The new Advanced Mobility Institute at Florida Polytechnic University will be a game-changer in the autonomous vehicle (AV) field, and in doing so is expected to diversify and boost the economy of Polk County and Central Florida.
In its infancy, the new Advanced Mobility Institute (AMI) is “a research institute focused on solving the problems of test and verification of autonomous technologies,” said Dr. Rahul Razdan, senior director for special projects at Florida Polytechnic.
“This is a vexing problem which is one of the key hurdles to be solved before many of these technologies are viable. As a research institute, AMI’s core staff are researchers, so there is a natural synergy with a polytechnic university” that focuses on STEM — science, technology, engineering and math, he said. Razdan recently spoke to the Florida Chamber about the institute
Partnerships are also critical, and the university and AMI have many in place already. For instance, Florida Poly has worked with the Massachusetts Institute of Technology to develop a course in autonomous systems and self-driving vehicles. It is also a partner with Autonomous Florida a program of the Florida Chamber of Commerce. The most significant partnership to date is with SunTrax, a new 400-acre research and testing facility under construction along the Polk Parkway near Auburndale, Florida — just down the road from the university — to test the latest technology.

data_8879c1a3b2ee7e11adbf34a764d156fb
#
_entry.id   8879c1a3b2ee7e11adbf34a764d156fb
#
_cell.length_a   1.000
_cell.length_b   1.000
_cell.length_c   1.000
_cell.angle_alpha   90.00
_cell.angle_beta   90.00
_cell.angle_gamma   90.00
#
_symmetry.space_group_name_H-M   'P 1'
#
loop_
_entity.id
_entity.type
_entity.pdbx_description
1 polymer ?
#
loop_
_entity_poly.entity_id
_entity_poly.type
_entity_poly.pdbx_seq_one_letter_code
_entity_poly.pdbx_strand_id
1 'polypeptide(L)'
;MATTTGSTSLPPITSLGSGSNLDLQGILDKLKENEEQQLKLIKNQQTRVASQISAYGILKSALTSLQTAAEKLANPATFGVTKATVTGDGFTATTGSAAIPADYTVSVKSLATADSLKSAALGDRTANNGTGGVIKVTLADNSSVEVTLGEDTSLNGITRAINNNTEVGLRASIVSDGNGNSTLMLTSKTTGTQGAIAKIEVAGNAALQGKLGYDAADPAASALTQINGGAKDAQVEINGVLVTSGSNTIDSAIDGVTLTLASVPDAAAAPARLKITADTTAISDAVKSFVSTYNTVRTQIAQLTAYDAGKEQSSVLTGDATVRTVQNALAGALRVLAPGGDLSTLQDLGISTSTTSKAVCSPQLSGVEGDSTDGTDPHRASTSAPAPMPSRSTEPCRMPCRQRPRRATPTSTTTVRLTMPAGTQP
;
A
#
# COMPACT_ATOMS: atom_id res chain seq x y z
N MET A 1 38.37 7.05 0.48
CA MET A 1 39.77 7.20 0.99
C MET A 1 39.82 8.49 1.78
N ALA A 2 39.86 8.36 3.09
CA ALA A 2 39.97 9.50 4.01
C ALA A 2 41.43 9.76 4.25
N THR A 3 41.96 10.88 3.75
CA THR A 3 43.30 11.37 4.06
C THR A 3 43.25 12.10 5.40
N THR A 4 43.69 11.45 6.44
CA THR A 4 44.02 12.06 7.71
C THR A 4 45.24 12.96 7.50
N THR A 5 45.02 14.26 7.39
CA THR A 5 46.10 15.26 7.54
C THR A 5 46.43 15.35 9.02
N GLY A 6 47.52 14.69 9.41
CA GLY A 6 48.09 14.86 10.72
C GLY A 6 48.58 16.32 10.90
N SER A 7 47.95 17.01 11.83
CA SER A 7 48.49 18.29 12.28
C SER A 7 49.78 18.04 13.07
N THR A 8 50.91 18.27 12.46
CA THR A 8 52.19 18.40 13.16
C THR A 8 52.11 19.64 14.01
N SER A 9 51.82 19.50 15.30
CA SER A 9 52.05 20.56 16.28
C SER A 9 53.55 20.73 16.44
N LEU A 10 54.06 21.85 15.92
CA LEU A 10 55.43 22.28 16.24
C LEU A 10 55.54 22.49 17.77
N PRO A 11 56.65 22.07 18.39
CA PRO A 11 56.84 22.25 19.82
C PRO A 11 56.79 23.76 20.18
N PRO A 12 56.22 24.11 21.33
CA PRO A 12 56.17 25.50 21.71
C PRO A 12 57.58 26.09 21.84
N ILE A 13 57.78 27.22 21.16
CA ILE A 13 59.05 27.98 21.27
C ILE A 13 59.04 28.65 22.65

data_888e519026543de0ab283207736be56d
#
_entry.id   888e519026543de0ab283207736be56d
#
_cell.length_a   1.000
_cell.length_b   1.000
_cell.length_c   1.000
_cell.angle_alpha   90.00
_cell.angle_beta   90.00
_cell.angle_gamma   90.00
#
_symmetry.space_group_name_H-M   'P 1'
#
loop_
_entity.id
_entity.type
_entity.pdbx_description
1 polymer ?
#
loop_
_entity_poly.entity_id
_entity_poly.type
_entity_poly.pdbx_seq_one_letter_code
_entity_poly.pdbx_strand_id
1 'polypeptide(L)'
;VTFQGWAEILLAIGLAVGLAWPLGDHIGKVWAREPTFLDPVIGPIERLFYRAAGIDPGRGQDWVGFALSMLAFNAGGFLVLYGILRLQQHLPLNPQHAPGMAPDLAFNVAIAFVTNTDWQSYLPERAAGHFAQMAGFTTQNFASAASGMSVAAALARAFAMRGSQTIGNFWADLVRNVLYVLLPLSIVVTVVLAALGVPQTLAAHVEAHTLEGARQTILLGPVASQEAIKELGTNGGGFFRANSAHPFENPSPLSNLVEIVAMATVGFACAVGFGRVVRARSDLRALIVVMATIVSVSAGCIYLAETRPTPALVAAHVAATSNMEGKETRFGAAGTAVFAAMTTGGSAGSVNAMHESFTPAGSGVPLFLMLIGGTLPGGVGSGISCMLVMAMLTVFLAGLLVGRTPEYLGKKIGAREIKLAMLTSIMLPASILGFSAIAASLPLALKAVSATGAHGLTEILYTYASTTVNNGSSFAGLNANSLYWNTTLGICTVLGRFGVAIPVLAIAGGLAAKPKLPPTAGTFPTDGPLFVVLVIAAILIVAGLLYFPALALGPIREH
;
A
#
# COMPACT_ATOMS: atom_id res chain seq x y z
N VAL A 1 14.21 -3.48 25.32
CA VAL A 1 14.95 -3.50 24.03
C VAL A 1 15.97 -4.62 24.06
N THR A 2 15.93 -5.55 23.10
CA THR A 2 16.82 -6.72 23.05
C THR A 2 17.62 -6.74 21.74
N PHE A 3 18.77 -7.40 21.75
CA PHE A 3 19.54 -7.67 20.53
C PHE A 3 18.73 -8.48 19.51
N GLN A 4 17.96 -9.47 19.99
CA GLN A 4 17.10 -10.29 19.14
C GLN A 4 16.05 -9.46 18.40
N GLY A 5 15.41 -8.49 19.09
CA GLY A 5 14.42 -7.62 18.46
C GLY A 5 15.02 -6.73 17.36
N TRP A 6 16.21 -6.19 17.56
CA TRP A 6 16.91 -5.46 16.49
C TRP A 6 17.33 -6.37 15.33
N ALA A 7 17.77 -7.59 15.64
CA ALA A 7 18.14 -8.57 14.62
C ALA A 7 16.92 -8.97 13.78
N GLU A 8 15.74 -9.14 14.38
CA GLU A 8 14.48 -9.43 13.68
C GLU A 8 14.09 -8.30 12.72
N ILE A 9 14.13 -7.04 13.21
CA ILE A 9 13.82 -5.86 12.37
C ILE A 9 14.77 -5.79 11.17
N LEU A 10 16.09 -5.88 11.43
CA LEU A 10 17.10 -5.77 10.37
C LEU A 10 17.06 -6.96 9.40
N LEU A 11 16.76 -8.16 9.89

Because of its research bent, Florida’s 12th university has students and researchers available to partner with the AV industry, said Razdan, who has more than 25 years experience in startups, academia, and Fortune 500 companies. With a doctorate from Harvard University, Razdan has worked in Autonomous technology, semiconductor design and STEM education in academia, while also being part of 24 patents.
There are several ways Central Florida will benefit from the research and the partnerships, those involved say.
“Florida, especially Central Florida and Polk County, are big consumers of AV technology,” said Maj. Gen. H.D. “Jake” Polumbo Jr., a member of the AMI staff and a founding partner in Two Blue Aces Consulting. “Thus, as consumers we will benefit from these capabilities and it will inevitably lead to higher-paying jobs and more tax revenue in the local municipalities and widely in the county.”
He likens the possibilities for Central Florida to Silicon Valley, Boston and Pittsburgh, where companies developing technology for artificial intelligence, sensors, advanced data links and communication networks partnered with technical universities like MIT, Stanford and Carnegie Mellon University.
“The opportunity for Florida is to develop and build capability in the test and verification business since that will undoubtedly be a huge part of the solution,” Polumbo said. “In this context, Florida has advantages around weather and legal framework for testing.”
The Florida Department of Transportation and Florida Turnpike Enterprise are developing SunTrax, where the 2.25-mile oval testing facility is expected to open in April 2019 to fulfill the need Polumbo talks about.
“All of this is targeted for the traditional autonomous vehicle marketplace, and if done correctly will position Central Florida and Polk County as a focal point for the AV market for decades to come,” said Polumbo, a career officer and fighter pilot in the Air Force before joining the private sector. He graduated from the Air Force Academy and then earned a master’s degree in aviation sciences from Embry Riddle Aeronautical University in Daytona Beach.
Sean Malott, president and chief executive officer of the Central Florida Development Council, said his organization has made supporting the AMI and affiliated research a top economic development priority.